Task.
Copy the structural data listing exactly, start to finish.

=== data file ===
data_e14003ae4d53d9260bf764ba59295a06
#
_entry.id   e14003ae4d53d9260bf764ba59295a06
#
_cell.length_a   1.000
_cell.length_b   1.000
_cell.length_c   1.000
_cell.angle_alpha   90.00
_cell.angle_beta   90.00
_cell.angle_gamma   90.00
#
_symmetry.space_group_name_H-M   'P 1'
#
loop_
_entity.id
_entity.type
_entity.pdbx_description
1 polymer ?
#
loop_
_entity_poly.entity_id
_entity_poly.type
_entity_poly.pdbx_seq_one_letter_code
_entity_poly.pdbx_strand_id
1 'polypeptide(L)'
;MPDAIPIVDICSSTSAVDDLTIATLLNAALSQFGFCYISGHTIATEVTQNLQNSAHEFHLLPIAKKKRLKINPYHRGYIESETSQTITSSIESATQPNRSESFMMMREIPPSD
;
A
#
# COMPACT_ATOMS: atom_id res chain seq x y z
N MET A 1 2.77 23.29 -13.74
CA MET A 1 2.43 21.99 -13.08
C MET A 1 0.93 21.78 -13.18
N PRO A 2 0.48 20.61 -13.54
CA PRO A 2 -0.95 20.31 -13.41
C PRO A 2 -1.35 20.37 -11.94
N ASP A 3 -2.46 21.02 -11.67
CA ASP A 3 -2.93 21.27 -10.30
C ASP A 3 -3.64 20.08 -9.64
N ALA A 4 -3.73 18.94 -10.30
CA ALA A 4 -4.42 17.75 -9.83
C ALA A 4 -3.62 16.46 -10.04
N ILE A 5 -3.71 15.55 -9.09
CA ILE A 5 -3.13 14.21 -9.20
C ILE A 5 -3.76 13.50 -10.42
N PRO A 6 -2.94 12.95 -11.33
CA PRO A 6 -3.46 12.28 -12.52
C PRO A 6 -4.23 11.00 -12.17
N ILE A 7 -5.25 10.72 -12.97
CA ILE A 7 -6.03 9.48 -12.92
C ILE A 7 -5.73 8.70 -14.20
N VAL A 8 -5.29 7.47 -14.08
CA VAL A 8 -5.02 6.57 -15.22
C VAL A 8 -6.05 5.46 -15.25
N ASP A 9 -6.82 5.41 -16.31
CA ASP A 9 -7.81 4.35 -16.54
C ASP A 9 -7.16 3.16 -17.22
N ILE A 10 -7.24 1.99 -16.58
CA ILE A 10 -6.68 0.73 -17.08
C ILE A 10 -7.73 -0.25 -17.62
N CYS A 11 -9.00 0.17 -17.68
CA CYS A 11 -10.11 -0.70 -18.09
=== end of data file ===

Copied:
data_e14003ae4d53d9260bf764ba59295a06
#
_entry.id   e14003ae4d53d9260bf764ba59295a06
#
_cell.length_a   1.000
_cell.length_b   1.000
_cell.length_c   1.000
_cell.angle_alpha   90.00
_cell.angle_beta   90.00
_cell.angle_gamma   90.00
#
_symmetry.space_group_name_H-M   'P 1'
#
loop_
_entity.id
_entity.type
_entity.pdbx_description
1 polymer ?
#
loop_
_entity_poly.entity_id
_entity_poly.type
_entity_poly.pdbx_seq_one_letter_code
_entity_poly.pdbx_strand_id
1 'polypeptide(L)'
;MPDAIPIVDICSSTSAVDDLTIATLLNAALSQFGFCYISGHTIATEVTQNLQNSAHEFHLLPIAKKKRLKINPYHRGYIESETSQTITSSIESATQPNRSESFMMMREIPPSD
;
A
#
# COMPACT_ATOMS: atom_id res chain seq x y z
N MET A 1 2.77 23.29 -13.74
CA MET A 1 2.43 21.99 -13.08
C MET A 1 0.93 21.78 -13.18
N PRO A 2 0.48 20.61 -13.54
CA PRO A 2 -0.95 20.31 -13.41
C PRO A 2 -1.35 20.37 -11.94
N ASP A 3 -2.46 21.02 -11.67
CA ASP A 3 -2.93 21.27 -10.30
C ASP A 3 -3.64 20.08 -9.64
N ALA A 4 -3.73 18.94 -10.30
CA ALA A 4 -4.42 17.75 -9.83
C ALA A 4 -3.62 16.46 -10.04
N ILE A 5 -3.71 15.55 -9.09
CA ILE A 5 -3.13 14.21 -9.20
C ILE A 5 -3.76 13.50 -10.42
N PRO A 6 -2.94 12.95 -11.33
CA PRO A 6 -3.46 12.28 -12.52
C PRO A 6 -4.23 11.00 -12.17
N ILE A 7 -5.25 10.72 -12.97
CA ILE A 7 -6.03 9.48 -12.92
C ILE A 7 -5.73 8.70 -14.20
N VAL A 8 -5.29 7.47 -14.08
CA VAL A 8 -5.02 6.57 -15.22
C VAL A 8 -6.05 5.46 -15.25
N ASP A 9 -6.82 5.41 -16.31
CA ASP A 9 -7.81 4.35 -16.54
C ASP A 9 -7.16 3.16 -17.22
N ILE A 10 -7.24 1.99 -16.58
CA ILE A 10 -6.68 0.73 -17.08
C ILE A 10 -7.73 -0.25 -17.62
N CYS A 11 -9.00 0.17 -17.68
CA CYS A 11 -10.11 -0.70 -18.09